Monday, March 30, 2009

Big Brother Is Watching

The school board is a scary beast. With little to no experience, you can be elected to the school board because voters are under the impression that these folks aren't very important.

Yet time and again, school board members exercise more power than we give them credit for. The highlight of questionable school board decision making in history is clearly Brown vs The Board of Education of Topeka Kansas. However, from religion to evolution to banning of books, school boards often control the future of our children (and therefore our society) more than we expect.

Here in Pittsburgh, our school board members have a history of hacking and slashing at schools without asking for input while parents yell. Then when the school board plans a study regarding future hacking of schools:

The study already has drawn criticism from school board member Randall Taylor, who said the work should have been done before the district closed 22 schools in June 2006.

I say: Better late than never.

Tonight, the school district is holding a "city-wide community dialogue" on the future of Pittsburgh schools. Attendees will receive an overview of the district plans and pass out questionnaires. Additionally, the district is offering free transportation from the area high schools to the location. I think it's a great idea to try to get all these parents in one place and ask for their input.

To the parents of children in Pittsburgh schools, try to attend this show.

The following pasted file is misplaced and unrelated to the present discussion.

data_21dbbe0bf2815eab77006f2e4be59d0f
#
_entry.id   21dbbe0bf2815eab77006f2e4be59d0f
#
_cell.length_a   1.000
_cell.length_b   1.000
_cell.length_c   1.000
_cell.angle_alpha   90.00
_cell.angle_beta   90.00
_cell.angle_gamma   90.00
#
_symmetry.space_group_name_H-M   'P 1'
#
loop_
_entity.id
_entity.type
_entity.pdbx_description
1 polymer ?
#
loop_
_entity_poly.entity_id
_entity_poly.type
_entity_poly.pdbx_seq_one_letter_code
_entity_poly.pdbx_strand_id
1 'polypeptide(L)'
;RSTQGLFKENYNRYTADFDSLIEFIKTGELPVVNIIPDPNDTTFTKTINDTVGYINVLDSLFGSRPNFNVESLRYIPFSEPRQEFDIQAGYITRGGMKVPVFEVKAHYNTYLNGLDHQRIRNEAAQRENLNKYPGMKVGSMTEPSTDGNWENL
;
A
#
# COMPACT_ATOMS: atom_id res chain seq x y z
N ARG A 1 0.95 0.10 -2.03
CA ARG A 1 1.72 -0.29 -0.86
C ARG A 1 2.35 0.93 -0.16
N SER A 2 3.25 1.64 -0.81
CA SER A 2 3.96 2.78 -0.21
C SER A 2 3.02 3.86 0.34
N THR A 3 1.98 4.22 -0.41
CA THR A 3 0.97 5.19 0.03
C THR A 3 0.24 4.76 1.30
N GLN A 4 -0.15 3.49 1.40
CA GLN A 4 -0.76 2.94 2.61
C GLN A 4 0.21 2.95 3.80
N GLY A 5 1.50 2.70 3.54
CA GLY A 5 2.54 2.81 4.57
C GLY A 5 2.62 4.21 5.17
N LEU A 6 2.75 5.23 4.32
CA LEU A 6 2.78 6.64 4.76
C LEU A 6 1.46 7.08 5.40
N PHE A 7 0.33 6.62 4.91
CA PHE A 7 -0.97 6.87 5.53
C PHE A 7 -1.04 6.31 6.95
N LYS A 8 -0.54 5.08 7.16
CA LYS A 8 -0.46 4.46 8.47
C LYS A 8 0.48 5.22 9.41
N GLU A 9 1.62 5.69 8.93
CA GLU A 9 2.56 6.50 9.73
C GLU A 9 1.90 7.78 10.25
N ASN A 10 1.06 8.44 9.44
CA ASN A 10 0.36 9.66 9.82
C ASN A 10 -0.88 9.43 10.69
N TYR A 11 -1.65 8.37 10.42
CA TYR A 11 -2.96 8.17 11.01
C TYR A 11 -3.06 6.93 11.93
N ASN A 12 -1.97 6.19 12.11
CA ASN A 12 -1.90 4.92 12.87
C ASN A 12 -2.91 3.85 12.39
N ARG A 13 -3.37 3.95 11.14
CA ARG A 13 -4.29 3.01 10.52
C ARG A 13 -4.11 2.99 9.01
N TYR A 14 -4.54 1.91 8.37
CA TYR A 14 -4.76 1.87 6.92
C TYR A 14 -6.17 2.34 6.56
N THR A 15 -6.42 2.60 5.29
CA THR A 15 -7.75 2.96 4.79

To the school board, send these questionnaires home with the report cards. Pass them out at parent-teacher meetings. Get these surveys into the hands of as many parents as possible. Not just to the parents who have the time and energy to show up at your meeting. Also, it's not a "dialogue" if attendees aren't allowed to talk.

To the Post-Gazette, try to publish this information more than a day in advance next time.

To the Tribune-Review, try to publish this information.

As a note: Kudos to the Pittsburgh Public Schools for trying out twitter. In the past month, they have made 72 updates. It's a new and innovative way to attempt to reach parents. Between twitter and tonight's meeting, it seems like the school board is attempting to address their recent lackluster C+ grade from a community watchdog group. Let's make sure they keep it up.

1 comment:

Steven Bone said...

To be fair, the Trib did publish a story on this (including information on transportation) in Saturday's edition of the Trib - long before the P-G did.

The event information was first 'publicized' on the web from the PPS on the 24th, and probably snail-mailed to the various newspapers on the same day. Something that took as much planning as this could have been announced through 'save the date' announcements even without having specifics long ago.

I don't believe true openness or dialog is desired by any political board - if it were, then this event and several others before it would have been significantly better publicized.